There is some truth to the financial markets adage to sell in May and go away, even in New Zealand.
A study by Massey University says the Halloween effect - which suggests stock returns are better in the northern hemisphere's winter than in summer - is borne out.
It was first tested in 2002 by Professor Ben Jacobsen and Sven Bouman, which found stock markets in 36 of 37 countries studied show substantially higher returns during November to April.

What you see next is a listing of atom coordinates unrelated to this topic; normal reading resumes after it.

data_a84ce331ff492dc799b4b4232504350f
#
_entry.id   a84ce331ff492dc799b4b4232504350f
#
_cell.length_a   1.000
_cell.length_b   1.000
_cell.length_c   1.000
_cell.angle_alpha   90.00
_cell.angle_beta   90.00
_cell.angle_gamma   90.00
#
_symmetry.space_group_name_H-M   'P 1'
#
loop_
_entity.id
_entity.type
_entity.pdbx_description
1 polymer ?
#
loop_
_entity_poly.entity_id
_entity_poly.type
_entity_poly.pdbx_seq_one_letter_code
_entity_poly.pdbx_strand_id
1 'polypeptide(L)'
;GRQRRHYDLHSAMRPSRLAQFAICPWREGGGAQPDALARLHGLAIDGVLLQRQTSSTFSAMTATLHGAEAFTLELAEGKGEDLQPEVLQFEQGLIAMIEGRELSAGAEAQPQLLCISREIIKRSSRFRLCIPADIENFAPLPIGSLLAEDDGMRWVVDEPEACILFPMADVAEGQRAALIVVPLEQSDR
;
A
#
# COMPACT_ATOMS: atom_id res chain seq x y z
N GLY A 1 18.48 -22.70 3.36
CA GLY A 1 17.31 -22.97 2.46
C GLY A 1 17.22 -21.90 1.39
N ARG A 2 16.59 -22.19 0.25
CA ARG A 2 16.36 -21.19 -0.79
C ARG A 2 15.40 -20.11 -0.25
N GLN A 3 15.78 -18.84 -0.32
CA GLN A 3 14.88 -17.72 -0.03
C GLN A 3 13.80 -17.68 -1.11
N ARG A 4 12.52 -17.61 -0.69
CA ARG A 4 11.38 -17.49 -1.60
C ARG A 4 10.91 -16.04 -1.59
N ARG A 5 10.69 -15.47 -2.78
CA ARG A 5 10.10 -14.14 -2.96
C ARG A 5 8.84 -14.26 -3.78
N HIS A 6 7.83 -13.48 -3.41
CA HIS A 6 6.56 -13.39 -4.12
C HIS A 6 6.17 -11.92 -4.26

With his colleague Cherry Zhang, Professor Jacobsen says the latest study encompassed 108 countries, and more than 55,000 monthly observations, some going back over 300 years.
He says the Halloween strategy still worked, which at best, he puts downs to investors going on vacation, which reduced trading activity.
Professor Jacobsen says the simple Halloween strategy beats the market more than 80% of the time over a five year period. and up to 90% if an investor expands it to 10 years.
He's adopted the strategy, getting out of stocks from May, and investing in fixed interest assets until late October.